Deliberations begin 3:30 p.m. Monday into the proposed 2016 capital and operating budgets for St. Thomas.
In his opening remarks contained in the budget binder, director of finance David Aristone indicates at this stage of the process, city ratepayers can anticipate a 2.32% hike in the property tax levy.
The proposed levy for this year is $48,721,653, up from the actual 2015 levy of just over $47 million.
Proposed capital projects this year would require almost $21.8 million in funding. Continue reading
The hand is on full-throttle damage control over at Community Living Elgin and as Times-Journal reporter Jennifer Bieman wrote Thursday, a news release sent our way prompted more questions than provided answers.
You have to chuckle when a release opens with the qualifier the organization “would like to clear up any misunderstandings, or inaccuracies in the recent articles and media statements.”
Hey, the confusion isn’t at this end, Tom and Bob.
That would be Community Living Elgin executive director Tom McCallum (no relation) and board of directors president Bob Ashcroft.
The release, by the way, was issued by the board of directors, but was unsigned. Continue reading
The debate over whether to renovate the existing police station or construct a new, purpose-built facility will flare into life again Monday as city council deals with a report from The Ventin Group Architects.
The firm will present a pair of options to be considered should council choose to maintain the police service in the Colin McGregor Justice Building.
Trouble is, both scenarios are pricey — $15 million at the low end to $18.4 million for a major renovation/expansion.
The Ventin report details the substantial amount of work required with either option to upgrade the 1969 building.
The right of a homeless man to pick up garbage in downtown parkettes sparked debate on several fronts this week, none of which has diminished the seeming absurdity of the situation.
Caught in the middle is Jason McComb, the advocate for the homeless who, as an employee of the Downtown Development Board, has done an admirable job of keeping the downtown core as neat and tidy as is possible in a disposable world.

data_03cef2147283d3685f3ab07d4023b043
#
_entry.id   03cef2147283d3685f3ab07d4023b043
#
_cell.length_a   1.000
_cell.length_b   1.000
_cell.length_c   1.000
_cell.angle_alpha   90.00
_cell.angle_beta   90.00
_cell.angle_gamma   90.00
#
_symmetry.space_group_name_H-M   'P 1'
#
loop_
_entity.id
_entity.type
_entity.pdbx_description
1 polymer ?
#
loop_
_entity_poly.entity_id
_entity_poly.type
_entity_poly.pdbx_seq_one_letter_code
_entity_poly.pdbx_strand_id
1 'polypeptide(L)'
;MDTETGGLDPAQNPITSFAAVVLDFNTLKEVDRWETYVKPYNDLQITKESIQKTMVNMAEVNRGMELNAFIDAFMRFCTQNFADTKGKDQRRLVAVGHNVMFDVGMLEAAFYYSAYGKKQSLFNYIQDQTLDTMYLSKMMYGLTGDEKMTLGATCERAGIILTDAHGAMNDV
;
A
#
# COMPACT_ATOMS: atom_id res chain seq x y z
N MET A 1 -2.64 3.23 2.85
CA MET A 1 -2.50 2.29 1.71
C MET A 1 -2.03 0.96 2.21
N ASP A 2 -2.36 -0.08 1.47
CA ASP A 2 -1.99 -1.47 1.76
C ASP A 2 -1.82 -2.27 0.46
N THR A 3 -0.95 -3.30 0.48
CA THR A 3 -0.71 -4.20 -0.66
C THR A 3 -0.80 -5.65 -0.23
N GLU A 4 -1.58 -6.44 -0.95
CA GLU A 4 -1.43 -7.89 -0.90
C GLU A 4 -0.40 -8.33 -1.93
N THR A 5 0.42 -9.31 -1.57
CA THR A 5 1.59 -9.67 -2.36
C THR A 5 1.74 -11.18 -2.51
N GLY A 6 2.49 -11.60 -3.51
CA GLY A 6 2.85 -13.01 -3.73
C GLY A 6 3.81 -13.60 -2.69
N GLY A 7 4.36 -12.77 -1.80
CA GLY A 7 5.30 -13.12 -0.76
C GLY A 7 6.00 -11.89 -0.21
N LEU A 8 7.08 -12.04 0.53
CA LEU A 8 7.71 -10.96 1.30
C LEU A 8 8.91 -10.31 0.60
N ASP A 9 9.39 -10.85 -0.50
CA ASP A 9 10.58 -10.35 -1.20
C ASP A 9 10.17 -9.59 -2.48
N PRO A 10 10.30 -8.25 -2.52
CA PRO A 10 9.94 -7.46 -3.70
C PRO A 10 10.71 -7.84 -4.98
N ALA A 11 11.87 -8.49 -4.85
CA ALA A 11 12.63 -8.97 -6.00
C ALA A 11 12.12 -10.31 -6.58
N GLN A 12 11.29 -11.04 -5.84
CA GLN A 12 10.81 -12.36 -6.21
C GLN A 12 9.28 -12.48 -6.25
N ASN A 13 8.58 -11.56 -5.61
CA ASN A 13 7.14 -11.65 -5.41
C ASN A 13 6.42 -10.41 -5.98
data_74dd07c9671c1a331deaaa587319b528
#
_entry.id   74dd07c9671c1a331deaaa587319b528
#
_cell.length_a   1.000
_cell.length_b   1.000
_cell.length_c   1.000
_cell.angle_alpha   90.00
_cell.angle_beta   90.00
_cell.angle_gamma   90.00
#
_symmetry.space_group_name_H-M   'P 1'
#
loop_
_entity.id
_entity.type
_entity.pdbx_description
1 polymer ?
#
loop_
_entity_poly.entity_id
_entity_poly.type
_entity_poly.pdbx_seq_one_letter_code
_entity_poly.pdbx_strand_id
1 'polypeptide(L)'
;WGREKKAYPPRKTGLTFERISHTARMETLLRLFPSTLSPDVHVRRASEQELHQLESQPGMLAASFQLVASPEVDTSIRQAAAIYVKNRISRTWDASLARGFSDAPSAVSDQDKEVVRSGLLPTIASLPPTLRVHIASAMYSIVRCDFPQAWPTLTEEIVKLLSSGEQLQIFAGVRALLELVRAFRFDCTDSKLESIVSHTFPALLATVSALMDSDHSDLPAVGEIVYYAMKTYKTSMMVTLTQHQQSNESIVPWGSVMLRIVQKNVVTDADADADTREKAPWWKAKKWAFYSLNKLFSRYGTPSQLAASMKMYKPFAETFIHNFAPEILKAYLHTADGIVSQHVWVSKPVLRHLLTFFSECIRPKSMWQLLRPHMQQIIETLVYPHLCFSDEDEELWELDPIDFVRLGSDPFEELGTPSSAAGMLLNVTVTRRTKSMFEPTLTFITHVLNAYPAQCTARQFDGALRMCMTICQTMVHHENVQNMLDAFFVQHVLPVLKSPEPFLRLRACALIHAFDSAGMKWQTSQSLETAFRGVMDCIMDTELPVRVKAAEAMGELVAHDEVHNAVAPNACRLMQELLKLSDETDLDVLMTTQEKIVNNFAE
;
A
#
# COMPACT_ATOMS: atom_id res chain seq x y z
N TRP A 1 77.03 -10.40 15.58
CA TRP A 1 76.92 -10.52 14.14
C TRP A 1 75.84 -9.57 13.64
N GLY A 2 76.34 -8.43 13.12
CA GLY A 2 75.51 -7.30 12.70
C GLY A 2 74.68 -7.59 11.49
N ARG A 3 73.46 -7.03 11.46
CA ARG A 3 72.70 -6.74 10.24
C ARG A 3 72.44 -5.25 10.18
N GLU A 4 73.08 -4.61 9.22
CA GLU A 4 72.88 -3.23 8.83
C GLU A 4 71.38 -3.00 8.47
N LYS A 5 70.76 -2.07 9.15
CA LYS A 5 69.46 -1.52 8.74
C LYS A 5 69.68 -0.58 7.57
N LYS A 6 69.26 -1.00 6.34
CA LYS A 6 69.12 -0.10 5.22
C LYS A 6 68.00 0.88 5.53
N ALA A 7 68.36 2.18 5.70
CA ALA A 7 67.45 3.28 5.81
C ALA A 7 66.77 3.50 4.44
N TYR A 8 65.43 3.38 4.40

In a conversation with Jason last week, he bemoaned the fact he was no longer welcome to clean up litter in any of the Talbot Street parkettes.
He was under the impression city CAO Wendell Graves and parks and recreation director Ross Tucker had banished him from the green spaces, based on a memo sent to the DDB this past summer.
This corner requested a copy of that correspondence for clarification.
“I understand that DDB summer students may be doing or have done some maintenance/cleaning activities within the downtown parkettes,” writes Graves.
“Given that the city has staff in place to look after these areas I would ask that the DDB students refrain from work within the park areas.”
In our conversation with MPP Jeff Yurek last week, we promised to focus on his party’s white paper, “Paths to Prosperity: Flexible Labour Markets.”
The talking points sent this way by Yurek’s legislative assistant William Ross stress the white paper, which was adopted last month at the PC convention in London, aims to address “the requirement that workers, as a condition of employment, be a union member; and the requirement that workers must pay dues or fees to a union in order to keep his or her job. These dues are automatically deducted from paycheques and union bosses are not required to publicly disclose how the money is spent.
“Third party, empirical economic data seem to support the idea of worker choice,” Ross points out. (The information forwarded by Yurek’s office is available at the end of this post.)
Critics like the Ontario Public Service Employees Union (OPSEU) warn the PC party is formally adopting U.S. Tea Party labour politics that advocate policies “that would undo the rights working people have had in this country for more than a half century.”
STEGH redevelopment sketch
This corner has railed on at length on the retire/rehire shenanigans over at St. Thomas-Elgin General Hospital. Some readers have even griped about CEO Paul Collins’ salary, which in 2011 was in the $205,000 range, however Collins could earn a maximum of $321,950 in his final year before retirement in 2016.
Well,that’s chump change compared to what the Top 100 private sector CEO’s pocket in salaries and bonuses, as witness this comparison documented in a recent post on the OPSEU blog here and reprinted below . . .
As we flail managers in the public sector for their annual bonuses, the Canadian Centre for Policy Alternatives reminds us who is hauling down the really big bucks at everyone’s expense.